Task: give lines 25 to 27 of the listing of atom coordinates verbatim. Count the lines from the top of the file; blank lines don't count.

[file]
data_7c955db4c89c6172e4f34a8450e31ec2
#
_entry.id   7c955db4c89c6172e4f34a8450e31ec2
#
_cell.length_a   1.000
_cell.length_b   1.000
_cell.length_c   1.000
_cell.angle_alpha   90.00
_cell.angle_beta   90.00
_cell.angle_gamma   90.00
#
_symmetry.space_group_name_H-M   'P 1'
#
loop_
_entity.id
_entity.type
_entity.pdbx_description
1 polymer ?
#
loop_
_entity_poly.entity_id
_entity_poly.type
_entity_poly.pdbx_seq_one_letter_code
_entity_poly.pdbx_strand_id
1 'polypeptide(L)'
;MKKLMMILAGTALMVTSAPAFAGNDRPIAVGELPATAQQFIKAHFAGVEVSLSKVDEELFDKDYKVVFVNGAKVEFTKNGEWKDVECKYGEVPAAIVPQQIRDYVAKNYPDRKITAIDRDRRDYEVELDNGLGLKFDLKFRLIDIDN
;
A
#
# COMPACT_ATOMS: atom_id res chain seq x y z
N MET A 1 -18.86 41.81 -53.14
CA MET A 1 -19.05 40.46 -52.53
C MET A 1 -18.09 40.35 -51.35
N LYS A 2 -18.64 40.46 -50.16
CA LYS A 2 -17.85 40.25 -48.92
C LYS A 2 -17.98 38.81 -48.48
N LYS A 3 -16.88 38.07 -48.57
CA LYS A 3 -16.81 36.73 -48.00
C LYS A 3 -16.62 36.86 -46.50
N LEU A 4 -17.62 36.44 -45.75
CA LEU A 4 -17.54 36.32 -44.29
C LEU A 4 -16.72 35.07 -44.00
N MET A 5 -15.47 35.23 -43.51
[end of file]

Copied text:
1 'polypeptide(L)'
;MKKLMMILAGTALMVTSAPAFAGNDRPIAVGELPATAQQFIKAHFAGVEVSLSKVDEELFDKDYKVVFVNGAKVEFTKNGEWKDVECKYGEVPAAIVPQQIRDYVAKNYPDRKITAIDRDRRDYEVELDNGLGLKFDLKFRLIDIDN
;